Blue Ash factory finds the cure for rising water and sewer rates

Downlite plans to recycle water, not buy it
Posted at 6:00 AM, Jul 12, 2016
and last updated 2016-07-12 06:00:08-04

CINCINNATI - Mixing goose feathers with water creates an awful stink.

Mixing goose feathers with recycled water creates value.

That’s the big idea behind a new business partnership between Downlite International Inc. and Artesian Capital Partners.

ACP is investing more than $1 million in a new treatment facility at Downlite’s feather-washing plant in Blue Ash after the Mason-based maker of down-filled bedding products signed a 12-year contract to use the plant as its primary water source. By filling its king-sized laundry machines with up to 40 million gallons of recycled water, Downlite expects to save more than $1 million in the next 10 years in reduced water and sewer bills.

“It reduces our pull on the water system and allows us to be as self-sustaining as possible,” said Downlite Chief Financial Officer Josh Werthaiser. “We’re trying to be more environmentally friendly.”

Downlite treatment plant construction

The 350-employee company sells directly to consumers and serves as a wholesaler for manufacturers like Patagonia. It also makes private-label products for Eddie Bauer, Sealy and Trump Home Furnishings.

Pipes and pumps have already been installed at the Palace Drive plant where Downlite uses up to 120,000 gallons per day to wash and rinse feathers, which are loaded into laundry machines 220 pounds at a time.

The feathers arrive already sterilized and packed into huge bags, shipped from China and Europe. Downlite converts them to hypoallergenic stuffing for pillows, comforters, mattresses and coats.

“Smells like wet dog,” Werthaiser joked of the laundry process that produces a monthly water and sewer tab of about $30,000.

The Financial Argument for Water Recycling

ACP is building a custom-engineered treatment tank for Downlite that will produce water clean enough for industrial uses but will not be considered drinkable.

It’s the first project to move from concept to construction at ACP, but it won’t be the last, said Pete Langhorne, a Cincinnati-based senior vice president for the company.

Pete Langhorne

“It’s amazing the reception that we get,” Langhorne said. “The doors are swinging wide open everywhere we go.”

That’s because companies are confronting double-digit increases in water and sewer rates as cities rebuild their underground pipes and water scarcity emerges as a new global threat.

Langhorne is a former investment banker for the bond-trading firm Seasongood & Mayer. He left the bond business a few years after Royal Bank of Canada purchased Seasongood in 2007.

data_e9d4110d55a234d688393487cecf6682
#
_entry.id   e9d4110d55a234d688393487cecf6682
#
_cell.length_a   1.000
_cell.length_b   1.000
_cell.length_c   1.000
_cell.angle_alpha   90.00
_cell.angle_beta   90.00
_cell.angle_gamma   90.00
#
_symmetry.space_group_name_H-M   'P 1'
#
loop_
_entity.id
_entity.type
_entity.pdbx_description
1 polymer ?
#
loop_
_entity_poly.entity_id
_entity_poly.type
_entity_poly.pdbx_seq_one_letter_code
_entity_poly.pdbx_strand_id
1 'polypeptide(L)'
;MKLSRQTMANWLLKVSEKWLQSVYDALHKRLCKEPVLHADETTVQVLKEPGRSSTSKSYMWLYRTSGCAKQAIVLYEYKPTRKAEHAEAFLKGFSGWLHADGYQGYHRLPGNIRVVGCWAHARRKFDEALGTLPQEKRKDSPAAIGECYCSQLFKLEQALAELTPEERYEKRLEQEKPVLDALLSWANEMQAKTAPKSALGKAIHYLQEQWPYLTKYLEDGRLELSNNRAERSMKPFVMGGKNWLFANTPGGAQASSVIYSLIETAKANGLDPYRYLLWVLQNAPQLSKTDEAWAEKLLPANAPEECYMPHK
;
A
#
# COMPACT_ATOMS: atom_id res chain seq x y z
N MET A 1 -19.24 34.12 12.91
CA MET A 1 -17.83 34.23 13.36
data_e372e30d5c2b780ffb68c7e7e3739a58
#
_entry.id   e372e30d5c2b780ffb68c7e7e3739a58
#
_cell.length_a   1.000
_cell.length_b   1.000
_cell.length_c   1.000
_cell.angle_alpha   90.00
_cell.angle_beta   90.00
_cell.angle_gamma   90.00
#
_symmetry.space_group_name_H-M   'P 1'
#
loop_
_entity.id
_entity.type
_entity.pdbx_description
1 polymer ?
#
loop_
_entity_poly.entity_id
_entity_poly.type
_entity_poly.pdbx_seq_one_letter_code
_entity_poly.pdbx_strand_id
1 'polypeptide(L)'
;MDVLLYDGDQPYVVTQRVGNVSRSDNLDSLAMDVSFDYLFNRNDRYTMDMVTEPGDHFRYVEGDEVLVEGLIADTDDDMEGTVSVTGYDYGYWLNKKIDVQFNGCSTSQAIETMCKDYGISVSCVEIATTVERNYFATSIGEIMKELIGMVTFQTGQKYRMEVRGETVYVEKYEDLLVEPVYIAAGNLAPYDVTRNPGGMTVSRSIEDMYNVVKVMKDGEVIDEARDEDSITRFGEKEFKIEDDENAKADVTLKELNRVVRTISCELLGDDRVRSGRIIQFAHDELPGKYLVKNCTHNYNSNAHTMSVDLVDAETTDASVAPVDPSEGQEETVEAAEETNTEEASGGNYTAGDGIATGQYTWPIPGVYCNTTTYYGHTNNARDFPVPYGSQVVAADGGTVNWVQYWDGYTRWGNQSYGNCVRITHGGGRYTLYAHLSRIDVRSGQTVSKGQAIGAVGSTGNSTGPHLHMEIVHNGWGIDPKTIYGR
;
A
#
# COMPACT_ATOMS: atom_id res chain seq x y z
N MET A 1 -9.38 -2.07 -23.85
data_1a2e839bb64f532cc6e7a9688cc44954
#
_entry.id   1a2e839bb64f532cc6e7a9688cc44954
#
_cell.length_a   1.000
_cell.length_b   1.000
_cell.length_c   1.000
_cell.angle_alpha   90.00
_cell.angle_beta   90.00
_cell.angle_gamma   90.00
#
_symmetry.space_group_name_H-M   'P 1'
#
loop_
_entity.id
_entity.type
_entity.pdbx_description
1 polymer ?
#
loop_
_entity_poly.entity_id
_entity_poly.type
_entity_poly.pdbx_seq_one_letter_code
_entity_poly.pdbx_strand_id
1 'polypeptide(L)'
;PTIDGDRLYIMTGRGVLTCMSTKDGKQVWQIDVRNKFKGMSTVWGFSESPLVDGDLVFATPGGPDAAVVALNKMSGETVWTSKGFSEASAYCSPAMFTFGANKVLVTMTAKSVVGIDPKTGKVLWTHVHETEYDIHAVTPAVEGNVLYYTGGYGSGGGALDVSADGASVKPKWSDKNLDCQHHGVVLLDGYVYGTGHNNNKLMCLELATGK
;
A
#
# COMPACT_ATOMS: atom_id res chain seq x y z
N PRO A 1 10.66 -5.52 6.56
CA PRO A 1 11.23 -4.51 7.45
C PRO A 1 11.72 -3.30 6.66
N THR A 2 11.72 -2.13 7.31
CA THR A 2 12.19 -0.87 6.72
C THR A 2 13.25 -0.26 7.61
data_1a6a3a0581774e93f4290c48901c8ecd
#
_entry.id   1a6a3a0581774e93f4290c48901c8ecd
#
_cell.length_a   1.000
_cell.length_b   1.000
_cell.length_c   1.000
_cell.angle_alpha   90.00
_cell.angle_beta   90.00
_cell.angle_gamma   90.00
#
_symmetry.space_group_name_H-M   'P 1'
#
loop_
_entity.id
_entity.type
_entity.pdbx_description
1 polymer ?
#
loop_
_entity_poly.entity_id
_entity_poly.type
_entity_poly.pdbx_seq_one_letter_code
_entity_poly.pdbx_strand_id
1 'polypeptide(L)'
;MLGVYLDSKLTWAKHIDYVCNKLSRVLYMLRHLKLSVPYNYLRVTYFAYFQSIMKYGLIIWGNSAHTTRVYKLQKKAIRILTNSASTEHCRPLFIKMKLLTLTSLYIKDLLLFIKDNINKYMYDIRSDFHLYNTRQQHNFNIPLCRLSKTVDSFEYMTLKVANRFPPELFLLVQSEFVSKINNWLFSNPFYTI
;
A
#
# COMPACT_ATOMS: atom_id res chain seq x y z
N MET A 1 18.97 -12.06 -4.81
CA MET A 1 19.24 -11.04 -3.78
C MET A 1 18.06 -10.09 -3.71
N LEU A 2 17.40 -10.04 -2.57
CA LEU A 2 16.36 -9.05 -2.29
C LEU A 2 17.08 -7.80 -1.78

But his financing contacts led him to his current opportunity.

“The world has a finite amount of water,” he said. “We’re not using any exotic treatment. There’s no widget. It’s the fact that we’ll make the investment in an environment of rising water and sewer rates.”

ACP is a joint venture between Artesian of Pioneer, a Toledo-based company that builds and installs water systems, and Signet Enterprises, an Akron-based private equity firm with about $350 million in assets under management. 

Signet seeks controlling stakes in companies that it can buy and hold as long-term investments. It owns 51 percent of ACP.

“We think there’s an unlimited potential,” said Signet President Mark Corr. “We have a number of other opportunities we’re pursuing” involving big industrial water users in Ohio, Indiana and Kentucky.

ACP is targeting mid-sized manufacturers that pay at least $250,000 a year for water and sewer service Langhorne thinks ACP could build up to $50 million a year in new treatment plants when the company is fully up and running.

Langhorne said Signet’s financial backing is key to the joint venture because banks have been reluctant to finance water-treatment systems and companies can typically get higher rates of return on their capital than investing in such infrastructure.

Downlite’s water and sewer bills have risen 5 to 6 percent in each of the last 12 years, Werthaiser said. So, he immediately saw the benefit of using recycled water in his manufacturing process. But he didn’t want to spend the company’s cash flow or take on new debt to make that happen. That’s why the ACP investment made sense for Downlite. It can lock in a water rate and avoid sewer-discharge fees without an upfront capital commitment.

“We will own and operate the system being built at Downlite,” Langhorne said. “We will receive a portion of the savings from the water and sewer reductions in return for our investment.”

In its 12-year contract, Downlite agreed to purchase recycled water treated by ACP instead of filling its machines from Cincinnati Water Works spigots. ACP’s price per gallon depends on the amount of water used, but Werthaiser said the price is more predictable less than what he’s paying now.

“We’re telling customers that we know it’ll help us eliminate (cost) increases,” he said.

Feathers in the laundry pile at Downlite